Since the Union victory at Gettysburg in July 1863, the North had pressed its advantage in the west, through the Tennessee mountains and along the Atlantic and Gulf coasts. When the armies came out of winter camp and hostilities resumed, it was primarily in Georgia and in Virginia, where Grant began a massive and multipronged attack on Gen. Robert E. Lee's positions, called the Overland Campaign.

Though Grant's army had to retreat after heavy losses at Cold Harbor, Va., in early June and hit an impasse at Petersburg, Va., the siege that ensued kept pressure on Lee and led to the collapse of both Lee's army and the Confederacy in 1865.

The Christie brothers, who had farmed in Winona County for a few years before enlisting in the 3rd Minnesota Regiment in October 1861, fought together with the 1st Minnesota Battery during the climactic days in Atlanta in August and September 1864. They had marched out of Huntsville, Ala., on May 25 and caught up with Sherman's army in early summer.

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Their whereabouts are well-documented in part because they were meticulous letter-writers. About 275 of their letters survive, capturing the full arc of the war, and are preserved at the Minnesota Historical Society and have been published in a book entitled "Brother of Mine."

In 1864, the brothers were involved in major battles at Nickajack Creek and Kennesaw Mountain in June and July, and they were with Sherman when he led his army into what became known as the battle of Atlanta, just southeast of the city, on July 22. The battle raged for just a day, and the Union prevailed against Hood's larger army. Among the estimated 3,600 Union casualties was Maj. Gen. James B. McPherson, the second-highest ranking federal officer to be killed in the war. Southern casualties were estimated at 5,500.

Thomas Christie was nearby when McPherson was killed. "When the fighting at first was beginning to be serious, Gen. McPherson rode down by us, going to the place where the brigade I have mentioned was forming; he rode right through the line, out to the front where the skirmishing was going on, and before he suspected was right among the advancing enemy. They told him to halt, but he wheeled to escape when they fired on him and shot him through the breast. It was not 10 minutes after he passed us till he was hit.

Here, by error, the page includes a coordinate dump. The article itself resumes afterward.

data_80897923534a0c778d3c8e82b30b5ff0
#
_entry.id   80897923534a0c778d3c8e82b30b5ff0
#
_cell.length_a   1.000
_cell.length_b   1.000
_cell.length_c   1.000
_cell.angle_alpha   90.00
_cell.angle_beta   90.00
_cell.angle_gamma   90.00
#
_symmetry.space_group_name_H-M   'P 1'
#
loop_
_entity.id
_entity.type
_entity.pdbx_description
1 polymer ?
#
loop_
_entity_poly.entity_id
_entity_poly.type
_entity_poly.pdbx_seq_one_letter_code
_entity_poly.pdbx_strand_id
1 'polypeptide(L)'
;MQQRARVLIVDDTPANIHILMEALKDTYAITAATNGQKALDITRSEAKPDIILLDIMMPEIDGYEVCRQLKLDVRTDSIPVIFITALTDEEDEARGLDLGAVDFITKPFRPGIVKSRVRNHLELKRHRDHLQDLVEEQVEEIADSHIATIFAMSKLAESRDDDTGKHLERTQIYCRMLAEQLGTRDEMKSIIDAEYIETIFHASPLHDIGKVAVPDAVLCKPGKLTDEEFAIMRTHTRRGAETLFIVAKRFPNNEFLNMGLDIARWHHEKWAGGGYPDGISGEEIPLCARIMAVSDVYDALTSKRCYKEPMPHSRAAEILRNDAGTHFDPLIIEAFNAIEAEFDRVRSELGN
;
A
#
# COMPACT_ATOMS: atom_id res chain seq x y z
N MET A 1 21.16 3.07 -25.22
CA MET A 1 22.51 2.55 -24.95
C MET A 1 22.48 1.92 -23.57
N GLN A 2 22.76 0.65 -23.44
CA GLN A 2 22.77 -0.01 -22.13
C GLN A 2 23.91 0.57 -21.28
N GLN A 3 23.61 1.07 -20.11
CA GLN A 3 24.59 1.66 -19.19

"No language can tell the grief that fills the heart of every man in the Army of the Tennessee, and especially do we of his old Corps feel his loss. Not a man of us but would willingly have given his own life to save that of our much loved young commander."

Hood's army remained intact at the end of the day, however, and Southern forces still held the city. Sherman began cutting rail and supply lines, the city was shelled and the Union army made occasional sorties into the city, but the Confederate army stood firm through August.

Early that month, Thomas wrote to his sister Sarah, who lived with her parents on the family farm northeast of Madison, Wis., that he doubted that Sherman and the Union leaders prized Atlanta for its own sake.

"I think Atlanta is not the chief object of Sherman's operation myself, for the destruction or capture of the Rebel army is worth more to us than a dozen Atlantas, and we will be kept on the move till that object is accomplished," he wrote.

Confederate soldiers were just as weary of the war as the soldiers in Union blue. Thomas Christie wrote to his sister that "everything shows that they are desperate ... as for the men, they wish the thing ended anyway, and express the greatest job when taken prisoners and are allowed to go to our rear."

On Aug. 15, Christie wrote that "our junior 1st lieutenant, William Koethe, was killed yesterday by a sharpshooter. We feel his death deeply; he was a universal favorite. It happened yesterday afternoon. We were not firing at the time. He was sitting between two of the men, talking with them. In his earnestness he learned forward to put his hand on the knee of one of them. Just then the bullet came, from the direction of our right flank, and passed through his heart. He gave a piercing shriek, and fell forward dead.

"This is the worst position we ever were in; the enemy have a raking fire upon us," he wrote. "This bullet passed through my tarpaulin twice and another one twice before it hit the lieutenant. I was under my tarpaulin at the time, but lying down; so the bullet passed over me."

Gone with the wind

The Rochester City Post reported tersely on Aug. 27, 1864, that "the siege of Atlanta is progressing. (Confederate Gen. John B.) Hood has been heavily reinforced."